Beer, Boundaries, and the Daycation

You may think I spend most of my life immersed in dead bodies. Living in some sort of beautiful Nightmare Before Christmas type world. Sadly-for both of us-you are mistaken. What this job really is, is an average of 43 emails exchanged per family I serve, massive amounts of paperwork, and begging-I’m not kidding-begging the Death Certificate office to find orders that I’ve submitted by mail that the Post Office may or may not have delivered. Add in a healthy dash of, everybody is insurmountably sad, because of course! And you have yourself a pretty average day in the life of a mortician.

It’s not all bad. And when I’m asked why I still do this job it’s actually pretty simple. Because any job comes with a mass of emails, “Jerry” yelling at you about why something in Arizona isn’t working and you’re like “Jerry. IDK what the fuck you’re talking about.” and the feeling of being underappreciated. But at least I know that when I go to bed at night all of that stress I take on, mitigate, and release feels like it stems from something real. And that is how I carry on. And stop myself from buying a one way ticket to Jamaica and peacing out on society as a whole.

But back to the sad stuff. I would be lying if I told you that my job didn’t make me cry. In fact, I cried last week when I got yelled at at 1AM. I hung up the phone. Told myself I wasn’t going to cry. Fixed myself a bath. Poured myself some wine. Thought, “I’m too sad to drink.” Drank anyways. Wiped away the few tears that managed to escape. And then submerged beneath a mountain of bubbles like Julia Roberts in Pretty Woman.

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Julia Roberts giving zero fucks right now

A couple days later I made it my mission to take a holiday. No matter how short it may be. I am a huuuuuuge beer geek so I thought it would be fun to hop in the car and finally drive down to Stone Brewery in Escondido. Car trips are a great way to have some alone time, catch up on new music, and most importantly to remember that you are still in control of your life. Well, sort of. A couple hours later I was pulling into the parking lot. And I was reminded that life was  still kinda beautiful. The smell of rich heavy malt filled my nostrils and the ghostly long, lean, willowy trees of the seaside were everywhere.

Now, my phone blows up constantly for all the normal mortuary reasons and so much more. Which is why it’s hard to have good boundaries during this. As, many a Daycation has been put on pause because someone died, someone has a question, the crematory needs updated paperwork, a film studio is calling, someone is asking us about a reality show, someone is hoping that Caitlin will answer and is sooooo disappointed it’s me that it’s actually quite comical etc. Here is a great example. I tried to go shopping at the Beverly Center and whilst sipping on a Tom Collins as I’m want to do, I get a message from my Answering Service that reads “Jillian called says it’s urgent.” When I call Jillian in the noisy mall while I’m trying to relax-dear God I need to relax- it is just to tell me that she wanted to talk to us about a reality show. Not an emergency! I know that sounds like I’m being a snob, but we are not doing a reality show and I really just want to get hammered and scorned for being too poor to enter Dolce and Gabbana in peace. Why is that so much to ask? P.S. again, super flattered you want to do a reality show. But it’s NOT an emergency. Send an email.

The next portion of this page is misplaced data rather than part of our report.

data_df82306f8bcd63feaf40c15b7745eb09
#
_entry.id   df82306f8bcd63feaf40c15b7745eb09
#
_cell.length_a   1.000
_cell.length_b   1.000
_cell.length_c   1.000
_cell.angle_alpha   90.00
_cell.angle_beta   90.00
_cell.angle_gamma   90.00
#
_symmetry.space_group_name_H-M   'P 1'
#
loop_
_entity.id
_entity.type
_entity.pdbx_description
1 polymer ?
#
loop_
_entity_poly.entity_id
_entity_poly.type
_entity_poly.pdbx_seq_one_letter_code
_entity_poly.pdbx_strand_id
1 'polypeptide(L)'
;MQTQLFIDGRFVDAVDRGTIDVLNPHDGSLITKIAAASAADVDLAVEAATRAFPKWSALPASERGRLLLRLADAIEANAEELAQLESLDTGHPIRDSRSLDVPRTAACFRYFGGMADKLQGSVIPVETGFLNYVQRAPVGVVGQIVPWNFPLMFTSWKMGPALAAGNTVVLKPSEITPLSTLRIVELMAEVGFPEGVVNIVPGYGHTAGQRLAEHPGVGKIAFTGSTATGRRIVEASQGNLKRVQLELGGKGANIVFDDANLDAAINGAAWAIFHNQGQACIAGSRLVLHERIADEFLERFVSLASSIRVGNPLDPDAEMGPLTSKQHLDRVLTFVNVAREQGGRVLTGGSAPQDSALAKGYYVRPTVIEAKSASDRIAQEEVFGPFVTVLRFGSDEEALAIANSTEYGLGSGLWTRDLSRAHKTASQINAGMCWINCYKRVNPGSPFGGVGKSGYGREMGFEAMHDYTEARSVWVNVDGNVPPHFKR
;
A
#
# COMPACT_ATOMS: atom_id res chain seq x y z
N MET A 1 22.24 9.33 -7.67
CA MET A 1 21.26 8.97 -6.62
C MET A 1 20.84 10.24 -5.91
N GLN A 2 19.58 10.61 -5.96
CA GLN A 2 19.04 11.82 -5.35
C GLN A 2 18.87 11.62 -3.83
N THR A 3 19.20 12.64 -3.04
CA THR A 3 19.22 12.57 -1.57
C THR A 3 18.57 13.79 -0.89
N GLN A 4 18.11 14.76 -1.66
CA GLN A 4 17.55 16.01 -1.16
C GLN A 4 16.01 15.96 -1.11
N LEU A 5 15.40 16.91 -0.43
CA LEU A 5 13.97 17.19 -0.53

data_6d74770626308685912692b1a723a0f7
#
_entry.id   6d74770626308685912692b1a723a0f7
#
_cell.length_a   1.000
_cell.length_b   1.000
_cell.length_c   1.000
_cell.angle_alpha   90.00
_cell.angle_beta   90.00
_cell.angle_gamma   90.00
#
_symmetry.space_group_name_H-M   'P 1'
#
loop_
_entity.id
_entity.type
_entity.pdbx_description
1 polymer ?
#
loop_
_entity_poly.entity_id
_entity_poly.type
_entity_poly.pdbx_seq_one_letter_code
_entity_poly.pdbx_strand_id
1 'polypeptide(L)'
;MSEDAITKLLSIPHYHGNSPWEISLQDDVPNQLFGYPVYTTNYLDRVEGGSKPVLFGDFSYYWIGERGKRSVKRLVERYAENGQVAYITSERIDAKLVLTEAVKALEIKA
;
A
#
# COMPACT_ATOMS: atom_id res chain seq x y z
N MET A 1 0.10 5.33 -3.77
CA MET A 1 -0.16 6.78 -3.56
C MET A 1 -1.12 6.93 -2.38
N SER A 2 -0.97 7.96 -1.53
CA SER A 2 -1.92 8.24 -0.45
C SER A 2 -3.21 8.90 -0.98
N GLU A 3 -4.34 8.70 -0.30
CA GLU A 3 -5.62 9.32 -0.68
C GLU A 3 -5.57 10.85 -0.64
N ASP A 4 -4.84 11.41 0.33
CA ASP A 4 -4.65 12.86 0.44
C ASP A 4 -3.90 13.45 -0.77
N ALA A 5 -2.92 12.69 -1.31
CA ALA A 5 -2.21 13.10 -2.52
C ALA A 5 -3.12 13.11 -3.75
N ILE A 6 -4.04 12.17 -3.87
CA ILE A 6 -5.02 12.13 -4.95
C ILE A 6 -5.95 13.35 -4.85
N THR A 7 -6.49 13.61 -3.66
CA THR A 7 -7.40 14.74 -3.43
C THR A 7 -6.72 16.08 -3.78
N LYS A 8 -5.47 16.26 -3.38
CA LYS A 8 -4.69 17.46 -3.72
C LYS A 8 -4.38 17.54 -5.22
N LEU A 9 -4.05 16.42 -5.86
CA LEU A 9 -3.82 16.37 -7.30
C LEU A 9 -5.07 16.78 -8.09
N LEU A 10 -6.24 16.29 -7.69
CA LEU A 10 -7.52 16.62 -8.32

So here I was again. Daycation attempt 378. Sitting at the bar I have been dying-no pun intended-to come to for the last three or four years. Unable to wrench my phone from my hand because I gotta Snapchat this moment to Caitlin and Sarah. However, I do make a deal that I do not answer the phone. We have an Answering Service. That is what they are paid to do. And so, I drink-responsibly-and I just enjoy being alive. I remind myself that life never stops. But that does not mean I am responsible for everyone and everything at every moment of the day. And right now I’m just going to enjoy the crap outta this 09′ Stone Imperial Russian Stout. And I did. Then I grabbed a glass of Prosecco and walked around the garden area. I looked at the Super Moon. I sat under the heaters. Mmmmmm warm goodness. And I just took a deep breath. Because in that moment I am not a mortician. I am not a writer. I am just Amber. Slow. Steady. Encompassing. It is simply “the amber of the moment”. Because this it it. This is all there is. Late night calls. Bubble baths and beer. And one day I’ll look back, and know that all of this made up the greatest stories of my life. Even if they are only broken up into my silly little blogs…

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DeathAndTheCity

I'm a licensed funeral director living in Los Angeles. This is a place to put my thoughts so I'm not always blowing up my friends' Facebook feed or Twitter with my asinine musings on life and death, and that cliché idea of, everything in between.